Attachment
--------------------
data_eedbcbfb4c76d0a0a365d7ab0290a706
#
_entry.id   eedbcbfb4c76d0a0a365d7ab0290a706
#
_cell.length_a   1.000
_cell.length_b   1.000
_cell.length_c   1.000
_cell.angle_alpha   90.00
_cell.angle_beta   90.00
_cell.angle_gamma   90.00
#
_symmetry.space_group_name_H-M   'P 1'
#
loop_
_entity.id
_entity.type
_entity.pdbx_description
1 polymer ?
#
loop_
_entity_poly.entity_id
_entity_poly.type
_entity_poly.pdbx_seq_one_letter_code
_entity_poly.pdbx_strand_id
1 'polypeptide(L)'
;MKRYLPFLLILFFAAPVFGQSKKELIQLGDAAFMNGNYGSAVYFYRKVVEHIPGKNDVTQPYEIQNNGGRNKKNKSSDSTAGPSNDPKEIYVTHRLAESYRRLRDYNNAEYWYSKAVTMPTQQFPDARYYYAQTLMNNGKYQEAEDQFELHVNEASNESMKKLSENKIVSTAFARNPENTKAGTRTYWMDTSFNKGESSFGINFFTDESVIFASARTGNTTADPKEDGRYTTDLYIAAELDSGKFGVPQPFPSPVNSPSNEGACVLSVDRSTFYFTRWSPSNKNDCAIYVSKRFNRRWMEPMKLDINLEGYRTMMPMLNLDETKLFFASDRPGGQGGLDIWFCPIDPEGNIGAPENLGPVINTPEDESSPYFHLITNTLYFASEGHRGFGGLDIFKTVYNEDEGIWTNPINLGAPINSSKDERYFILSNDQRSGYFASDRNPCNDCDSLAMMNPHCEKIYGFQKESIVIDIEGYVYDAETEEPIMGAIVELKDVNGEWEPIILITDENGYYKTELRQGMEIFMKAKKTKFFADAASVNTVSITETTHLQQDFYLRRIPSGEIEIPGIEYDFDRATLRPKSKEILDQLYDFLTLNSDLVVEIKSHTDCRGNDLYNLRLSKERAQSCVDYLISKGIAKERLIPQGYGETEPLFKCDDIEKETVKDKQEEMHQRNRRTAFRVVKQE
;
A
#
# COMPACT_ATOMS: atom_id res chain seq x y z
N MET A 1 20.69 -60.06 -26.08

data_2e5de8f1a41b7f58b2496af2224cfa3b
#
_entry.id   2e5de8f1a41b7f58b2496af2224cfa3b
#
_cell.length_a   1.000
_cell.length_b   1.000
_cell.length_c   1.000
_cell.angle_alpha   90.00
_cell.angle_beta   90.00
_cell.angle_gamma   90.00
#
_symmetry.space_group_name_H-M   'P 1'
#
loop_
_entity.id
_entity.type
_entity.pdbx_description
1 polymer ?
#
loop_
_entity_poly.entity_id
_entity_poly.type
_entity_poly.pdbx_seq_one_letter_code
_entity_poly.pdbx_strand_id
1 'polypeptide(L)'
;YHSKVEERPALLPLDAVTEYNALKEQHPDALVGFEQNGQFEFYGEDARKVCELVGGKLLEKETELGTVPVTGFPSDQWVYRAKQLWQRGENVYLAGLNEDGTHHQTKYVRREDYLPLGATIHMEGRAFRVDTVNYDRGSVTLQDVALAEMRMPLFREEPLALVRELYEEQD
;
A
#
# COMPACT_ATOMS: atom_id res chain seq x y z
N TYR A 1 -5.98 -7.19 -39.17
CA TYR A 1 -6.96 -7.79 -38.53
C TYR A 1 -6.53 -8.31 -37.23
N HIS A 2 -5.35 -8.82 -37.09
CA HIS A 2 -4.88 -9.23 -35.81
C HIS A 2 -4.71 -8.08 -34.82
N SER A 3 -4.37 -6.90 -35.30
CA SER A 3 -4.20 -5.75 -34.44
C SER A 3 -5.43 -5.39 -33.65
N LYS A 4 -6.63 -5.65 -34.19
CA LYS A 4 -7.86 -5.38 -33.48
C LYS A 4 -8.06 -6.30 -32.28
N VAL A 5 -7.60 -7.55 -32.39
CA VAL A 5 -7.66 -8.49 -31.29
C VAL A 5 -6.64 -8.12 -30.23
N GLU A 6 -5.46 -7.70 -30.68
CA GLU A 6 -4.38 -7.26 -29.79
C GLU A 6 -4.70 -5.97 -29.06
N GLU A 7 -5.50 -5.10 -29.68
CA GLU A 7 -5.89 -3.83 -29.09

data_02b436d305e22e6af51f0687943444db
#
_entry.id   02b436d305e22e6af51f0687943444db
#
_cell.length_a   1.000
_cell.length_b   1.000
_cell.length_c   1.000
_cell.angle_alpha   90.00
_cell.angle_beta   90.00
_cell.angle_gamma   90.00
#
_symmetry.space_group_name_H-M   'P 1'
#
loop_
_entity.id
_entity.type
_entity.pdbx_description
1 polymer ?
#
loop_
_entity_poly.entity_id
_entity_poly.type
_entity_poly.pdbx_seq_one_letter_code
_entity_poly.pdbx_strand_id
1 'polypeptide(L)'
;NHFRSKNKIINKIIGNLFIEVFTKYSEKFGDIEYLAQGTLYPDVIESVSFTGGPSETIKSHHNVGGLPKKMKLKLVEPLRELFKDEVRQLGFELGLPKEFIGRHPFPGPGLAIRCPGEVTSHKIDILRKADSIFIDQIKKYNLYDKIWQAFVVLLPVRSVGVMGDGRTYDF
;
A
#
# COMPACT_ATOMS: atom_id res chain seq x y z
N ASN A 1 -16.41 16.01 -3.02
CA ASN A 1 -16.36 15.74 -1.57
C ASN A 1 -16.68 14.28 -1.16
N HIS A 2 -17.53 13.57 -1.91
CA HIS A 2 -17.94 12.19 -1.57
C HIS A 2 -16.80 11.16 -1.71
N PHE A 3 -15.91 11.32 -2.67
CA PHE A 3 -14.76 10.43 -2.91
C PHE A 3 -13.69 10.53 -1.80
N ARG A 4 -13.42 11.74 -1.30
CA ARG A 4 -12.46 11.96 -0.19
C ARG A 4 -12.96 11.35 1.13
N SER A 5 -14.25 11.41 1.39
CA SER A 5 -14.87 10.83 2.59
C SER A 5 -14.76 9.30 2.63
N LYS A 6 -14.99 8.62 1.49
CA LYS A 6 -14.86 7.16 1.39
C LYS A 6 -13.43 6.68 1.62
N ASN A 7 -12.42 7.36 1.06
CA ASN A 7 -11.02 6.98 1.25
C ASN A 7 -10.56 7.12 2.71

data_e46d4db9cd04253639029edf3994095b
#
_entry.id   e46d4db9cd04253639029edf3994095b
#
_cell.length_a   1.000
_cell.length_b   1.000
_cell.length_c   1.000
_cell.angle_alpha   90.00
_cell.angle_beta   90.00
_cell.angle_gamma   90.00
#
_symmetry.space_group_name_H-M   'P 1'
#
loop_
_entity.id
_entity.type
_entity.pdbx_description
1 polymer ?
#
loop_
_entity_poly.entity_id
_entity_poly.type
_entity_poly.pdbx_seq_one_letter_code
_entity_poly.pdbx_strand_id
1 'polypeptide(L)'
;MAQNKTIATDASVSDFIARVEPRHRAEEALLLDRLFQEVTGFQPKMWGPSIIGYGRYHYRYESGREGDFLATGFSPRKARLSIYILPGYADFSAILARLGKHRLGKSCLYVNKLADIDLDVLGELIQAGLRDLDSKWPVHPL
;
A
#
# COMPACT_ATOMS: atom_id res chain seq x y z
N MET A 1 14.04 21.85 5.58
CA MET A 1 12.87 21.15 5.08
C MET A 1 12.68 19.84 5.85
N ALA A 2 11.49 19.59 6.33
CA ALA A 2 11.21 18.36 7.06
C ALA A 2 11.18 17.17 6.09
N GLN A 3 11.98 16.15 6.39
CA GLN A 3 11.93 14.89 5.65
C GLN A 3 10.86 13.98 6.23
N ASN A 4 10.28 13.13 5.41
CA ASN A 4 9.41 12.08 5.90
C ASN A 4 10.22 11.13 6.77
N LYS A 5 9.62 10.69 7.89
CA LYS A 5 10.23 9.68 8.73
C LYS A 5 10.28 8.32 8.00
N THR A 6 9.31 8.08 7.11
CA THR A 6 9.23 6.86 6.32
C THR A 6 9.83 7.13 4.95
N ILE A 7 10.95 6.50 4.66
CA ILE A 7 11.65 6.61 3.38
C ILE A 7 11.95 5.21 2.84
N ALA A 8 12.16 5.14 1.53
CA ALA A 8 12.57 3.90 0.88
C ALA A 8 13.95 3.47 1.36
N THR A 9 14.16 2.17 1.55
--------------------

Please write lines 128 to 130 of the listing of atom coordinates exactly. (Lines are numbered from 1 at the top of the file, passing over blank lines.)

CA LYS A 6 -14.86 7.16 1.39
C LYS A 6 -13.43 6.68 1.62
N ASN A 7 -12.42 7.36 1.06